Archive for June, 2013

Or as Krugman puts it, Nazi islamic bikes from hell:

Not, I hasten to add, because annoying conservatives is the goal per se; instead, what we’re getting is a wonderful window into the conservative psyche. Here’s Front Page magazine:

Bicycles are one of the obsessions of Mayor Bloomberg and his transportation secretary Janette Sadik-Khan. Khan is the granddaughter of Imam Alimjan Idris, a Nazi collaborator and principle teacher at an SS school for Imams under Hitler’s Mufti, Haj Amin al-Husseini. The bio of his son, Wall Street executive Orhan Sadik-Khan, frequently mentions the bombing of the family home in Dresden and surviving trying times after World War II. It neglects to mention that the times were only trying because their side was losing.

In partial revenge, Khan has made many New York streets nearly as impassable as those of her grandfather’s wartime Dresden.

No, this isn’t a parody.

It isn’t hard to see why conservatives are upset about Citi Bikeshare. The program is a private venture by a financial firm, not requiring  government subsidies. Conservatives hate that sort of thing.

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Yet another flawed bike helmet study:

Researchers analyzed the number of U.S. bicycle deaths between 1999 and 2010 and found that states with bicycle helmet laws reported about 20 percent fewer bike-related fatalities among people younger than 16 years old.

“The impetus is that when you make it a law, parents realize it’s important and parents get their kids to do it,” said Dr. William Meehan, the study’s lead author from Boston Children’s Hospital.

About 900 people die as a result of bicycle crashes every year in the U.S. and about three quarters of those are from head injuries, according to Meehan and his colleagues.

Previous research has found that wearing a helmet may reduce a person’s risk of a head or brain injury by up to 88 percent, but few studies have looked at the effect of helmet laws on national injury and fatality rates.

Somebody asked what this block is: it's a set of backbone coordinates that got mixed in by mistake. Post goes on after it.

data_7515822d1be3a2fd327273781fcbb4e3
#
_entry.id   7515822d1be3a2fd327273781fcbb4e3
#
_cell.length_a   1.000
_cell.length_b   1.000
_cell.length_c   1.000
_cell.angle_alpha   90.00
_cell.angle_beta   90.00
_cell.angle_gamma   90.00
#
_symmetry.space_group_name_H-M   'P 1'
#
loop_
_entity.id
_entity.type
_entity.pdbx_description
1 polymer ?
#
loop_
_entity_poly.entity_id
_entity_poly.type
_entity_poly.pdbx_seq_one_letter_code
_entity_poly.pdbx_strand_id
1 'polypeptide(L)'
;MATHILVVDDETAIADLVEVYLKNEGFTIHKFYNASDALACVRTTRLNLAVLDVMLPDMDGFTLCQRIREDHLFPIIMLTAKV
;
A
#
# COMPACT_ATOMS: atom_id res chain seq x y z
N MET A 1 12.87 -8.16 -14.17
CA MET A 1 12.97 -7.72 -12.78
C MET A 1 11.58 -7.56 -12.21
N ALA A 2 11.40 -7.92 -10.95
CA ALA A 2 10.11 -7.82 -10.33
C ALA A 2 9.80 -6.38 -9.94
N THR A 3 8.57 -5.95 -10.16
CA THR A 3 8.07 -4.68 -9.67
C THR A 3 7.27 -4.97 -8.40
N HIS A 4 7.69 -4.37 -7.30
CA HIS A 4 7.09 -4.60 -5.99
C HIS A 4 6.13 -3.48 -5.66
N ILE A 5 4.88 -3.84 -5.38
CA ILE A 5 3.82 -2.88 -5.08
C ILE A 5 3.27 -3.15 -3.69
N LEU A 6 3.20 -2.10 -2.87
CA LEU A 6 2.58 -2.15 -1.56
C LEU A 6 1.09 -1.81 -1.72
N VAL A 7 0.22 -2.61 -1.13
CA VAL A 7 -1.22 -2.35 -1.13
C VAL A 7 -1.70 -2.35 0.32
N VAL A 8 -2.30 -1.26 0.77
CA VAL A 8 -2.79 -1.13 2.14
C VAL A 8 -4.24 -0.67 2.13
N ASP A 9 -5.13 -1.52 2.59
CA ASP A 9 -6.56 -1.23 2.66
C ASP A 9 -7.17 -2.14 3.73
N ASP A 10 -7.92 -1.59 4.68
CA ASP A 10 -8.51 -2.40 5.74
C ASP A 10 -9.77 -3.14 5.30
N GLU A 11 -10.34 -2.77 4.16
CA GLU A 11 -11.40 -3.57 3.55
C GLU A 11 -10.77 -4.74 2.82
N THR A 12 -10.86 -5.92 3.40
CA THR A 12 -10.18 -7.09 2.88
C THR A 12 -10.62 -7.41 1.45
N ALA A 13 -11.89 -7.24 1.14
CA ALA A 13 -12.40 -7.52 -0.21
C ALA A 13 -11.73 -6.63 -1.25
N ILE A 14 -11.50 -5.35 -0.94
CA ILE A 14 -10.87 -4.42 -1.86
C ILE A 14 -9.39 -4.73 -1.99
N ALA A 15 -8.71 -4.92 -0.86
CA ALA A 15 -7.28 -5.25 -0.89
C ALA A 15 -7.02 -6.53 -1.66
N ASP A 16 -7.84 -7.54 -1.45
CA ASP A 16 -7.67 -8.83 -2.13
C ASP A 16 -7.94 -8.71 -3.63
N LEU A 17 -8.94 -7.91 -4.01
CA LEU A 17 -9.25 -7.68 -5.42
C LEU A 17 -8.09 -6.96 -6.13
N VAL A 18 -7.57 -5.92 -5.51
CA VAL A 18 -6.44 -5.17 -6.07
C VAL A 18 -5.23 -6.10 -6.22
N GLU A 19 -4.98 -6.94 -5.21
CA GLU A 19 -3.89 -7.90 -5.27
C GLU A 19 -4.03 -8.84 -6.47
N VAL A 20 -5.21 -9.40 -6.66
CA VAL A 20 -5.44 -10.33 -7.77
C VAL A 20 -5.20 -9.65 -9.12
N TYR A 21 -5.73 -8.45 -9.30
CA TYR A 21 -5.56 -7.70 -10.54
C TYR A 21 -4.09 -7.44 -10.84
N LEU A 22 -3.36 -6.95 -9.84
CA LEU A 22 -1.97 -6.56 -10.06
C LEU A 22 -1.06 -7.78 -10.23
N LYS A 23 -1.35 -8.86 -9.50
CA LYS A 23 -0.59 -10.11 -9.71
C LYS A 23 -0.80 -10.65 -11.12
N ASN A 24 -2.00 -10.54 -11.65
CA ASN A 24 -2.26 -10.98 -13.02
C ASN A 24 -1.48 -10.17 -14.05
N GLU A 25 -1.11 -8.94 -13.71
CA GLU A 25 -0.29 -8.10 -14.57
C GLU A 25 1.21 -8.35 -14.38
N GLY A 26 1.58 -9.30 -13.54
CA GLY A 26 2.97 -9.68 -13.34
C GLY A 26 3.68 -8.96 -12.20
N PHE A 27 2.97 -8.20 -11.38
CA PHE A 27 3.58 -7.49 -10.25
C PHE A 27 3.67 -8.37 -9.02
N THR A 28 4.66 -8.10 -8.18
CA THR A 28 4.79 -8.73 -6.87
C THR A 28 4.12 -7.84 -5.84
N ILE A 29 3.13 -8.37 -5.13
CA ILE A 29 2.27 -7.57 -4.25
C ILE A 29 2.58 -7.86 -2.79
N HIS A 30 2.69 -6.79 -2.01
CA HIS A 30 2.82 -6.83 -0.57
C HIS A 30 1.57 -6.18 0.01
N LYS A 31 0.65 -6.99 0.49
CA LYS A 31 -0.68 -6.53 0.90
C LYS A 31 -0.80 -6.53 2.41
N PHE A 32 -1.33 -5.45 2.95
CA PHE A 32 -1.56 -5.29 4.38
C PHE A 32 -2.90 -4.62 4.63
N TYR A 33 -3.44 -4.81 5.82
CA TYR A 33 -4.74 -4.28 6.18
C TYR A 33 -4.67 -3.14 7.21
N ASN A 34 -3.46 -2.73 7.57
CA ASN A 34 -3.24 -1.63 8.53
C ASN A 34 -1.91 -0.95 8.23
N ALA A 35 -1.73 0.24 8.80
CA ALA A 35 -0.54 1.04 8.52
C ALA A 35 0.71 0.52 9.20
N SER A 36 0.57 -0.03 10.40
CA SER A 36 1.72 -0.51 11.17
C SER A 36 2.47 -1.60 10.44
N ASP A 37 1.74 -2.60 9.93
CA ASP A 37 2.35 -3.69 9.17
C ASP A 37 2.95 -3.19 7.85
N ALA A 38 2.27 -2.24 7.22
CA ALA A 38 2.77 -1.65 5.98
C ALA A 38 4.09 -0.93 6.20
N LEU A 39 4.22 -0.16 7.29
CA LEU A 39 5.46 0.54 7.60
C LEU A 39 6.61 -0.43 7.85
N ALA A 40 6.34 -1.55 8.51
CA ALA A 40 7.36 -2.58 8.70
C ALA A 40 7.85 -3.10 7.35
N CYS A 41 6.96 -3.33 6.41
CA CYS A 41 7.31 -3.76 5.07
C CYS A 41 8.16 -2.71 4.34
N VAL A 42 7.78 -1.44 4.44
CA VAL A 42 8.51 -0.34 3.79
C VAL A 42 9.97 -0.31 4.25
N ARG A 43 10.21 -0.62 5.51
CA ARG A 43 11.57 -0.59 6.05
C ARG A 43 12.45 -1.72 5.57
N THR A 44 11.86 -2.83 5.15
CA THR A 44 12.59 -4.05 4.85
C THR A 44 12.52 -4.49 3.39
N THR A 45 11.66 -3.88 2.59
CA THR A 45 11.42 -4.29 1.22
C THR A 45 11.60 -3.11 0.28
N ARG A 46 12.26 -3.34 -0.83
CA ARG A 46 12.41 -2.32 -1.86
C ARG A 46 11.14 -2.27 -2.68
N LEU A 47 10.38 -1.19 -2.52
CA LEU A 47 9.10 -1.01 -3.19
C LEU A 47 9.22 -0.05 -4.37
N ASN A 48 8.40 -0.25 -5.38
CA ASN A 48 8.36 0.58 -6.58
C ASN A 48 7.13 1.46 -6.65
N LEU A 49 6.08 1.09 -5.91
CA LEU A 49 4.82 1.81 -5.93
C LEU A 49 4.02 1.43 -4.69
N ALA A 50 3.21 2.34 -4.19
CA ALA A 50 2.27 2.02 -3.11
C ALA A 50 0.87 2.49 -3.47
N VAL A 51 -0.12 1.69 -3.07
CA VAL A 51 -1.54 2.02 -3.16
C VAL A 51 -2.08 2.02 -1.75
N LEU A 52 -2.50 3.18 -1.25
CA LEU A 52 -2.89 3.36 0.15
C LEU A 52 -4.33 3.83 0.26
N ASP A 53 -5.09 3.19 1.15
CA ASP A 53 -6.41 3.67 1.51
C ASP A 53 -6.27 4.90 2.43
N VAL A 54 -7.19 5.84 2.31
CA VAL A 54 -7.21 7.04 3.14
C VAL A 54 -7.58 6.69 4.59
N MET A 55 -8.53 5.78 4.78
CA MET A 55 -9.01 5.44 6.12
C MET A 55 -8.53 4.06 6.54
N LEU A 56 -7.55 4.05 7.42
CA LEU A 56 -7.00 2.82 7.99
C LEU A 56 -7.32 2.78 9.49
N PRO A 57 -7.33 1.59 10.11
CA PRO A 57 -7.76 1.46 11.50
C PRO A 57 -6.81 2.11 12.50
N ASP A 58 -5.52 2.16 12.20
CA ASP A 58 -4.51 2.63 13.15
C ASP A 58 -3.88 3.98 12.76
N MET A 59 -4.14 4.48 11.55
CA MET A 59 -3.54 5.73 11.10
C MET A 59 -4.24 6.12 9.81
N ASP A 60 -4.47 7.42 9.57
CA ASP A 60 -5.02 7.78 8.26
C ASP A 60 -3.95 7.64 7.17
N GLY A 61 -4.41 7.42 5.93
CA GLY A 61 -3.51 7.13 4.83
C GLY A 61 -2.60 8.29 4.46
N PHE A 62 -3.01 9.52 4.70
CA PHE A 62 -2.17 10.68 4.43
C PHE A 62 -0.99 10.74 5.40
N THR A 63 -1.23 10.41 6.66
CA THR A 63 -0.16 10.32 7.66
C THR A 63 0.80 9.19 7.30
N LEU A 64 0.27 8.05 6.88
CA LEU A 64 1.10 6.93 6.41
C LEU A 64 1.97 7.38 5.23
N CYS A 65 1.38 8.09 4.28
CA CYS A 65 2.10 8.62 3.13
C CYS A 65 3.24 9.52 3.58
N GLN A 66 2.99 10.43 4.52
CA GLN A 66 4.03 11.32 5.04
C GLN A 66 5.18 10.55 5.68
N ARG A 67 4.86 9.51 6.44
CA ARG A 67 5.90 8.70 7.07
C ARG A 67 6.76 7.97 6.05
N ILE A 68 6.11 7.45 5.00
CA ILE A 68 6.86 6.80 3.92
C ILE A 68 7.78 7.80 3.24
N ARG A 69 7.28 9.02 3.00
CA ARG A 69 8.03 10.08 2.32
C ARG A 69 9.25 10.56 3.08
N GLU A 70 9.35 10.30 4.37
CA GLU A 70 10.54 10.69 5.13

If you read the actual paper, the final sentence shows the problem with the methodology:

The present study did not address the effect of helmet laws on ridership.

There are other problems. The paper (unless there is a longer version?) lacks any data, just presenting the conclusions. It does not correlate bike fatalities against a state’s overall traffic fatality rate.

However, the biggest problem with this (and all other helmet studies) is the lack of data on bike facilitiesBike helmets are no substitute for proper bike facilities. Instead of focusing on bike helmets, states need to provide safe routes for kids to ride away from the danger of motor vehicle collisions.

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Faregates are the answer…now what was the question again?

The MTA Blue Line opened in 1990, and according to Garcia’s office, it is the second busiest line in the Metro system. Specifically, Long Beach has eight Blue Line stations with an estimated 6 million boardings every year at those eight stations.

The request would ask the City Manager’s Office to look into the possibility of lobbying for electronic turnstiles for the Long Beach stations.

“They’re really helpful when it comes to public safety and ensuring everyone is paying their fees,” Garcia said. “There are none in Long Beach … but we have one of the largest volumes (of passengers) in the county.”

Lowenthal said the main reason she came on as a co-author of the agenda item was the turnstile issue, which she also said could help with safety issues.

So let me get this straight: Long Beach riders have the slowest street running, and some of the busiest stations. And your plan is make trips take even longer by adding turnstiles?

And as for turnstiles making the stations “safer”:

The big problem, he said with Long Beach stations in particular, would be the fact that those stations are placed in the median of the roads there. With those locations, latched gates could queue up potential riders and push them into dangerous areas along the street — creating a new safety issue.

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A man who says he is homeless and an alcoholic was being paid by a New Jersey Transit employee to direct buses in and out of a midtown Manhattan parking lot, according to a report on NBCNewYork.com.

NBC witnessed the visibly intoxicated man directing traffic out of a lot on West 37th Street while wearing an agency vest and using a red flag as the NJ Transit employee slept in a parked bus, according to the report.

The man, who identified himself as Hector Santiago, is not a New Jersey Transit employee, the agency confirmed. Santiago said the employee paid him to help buses navigate in and out of the lot onto the traffic-clogged street.


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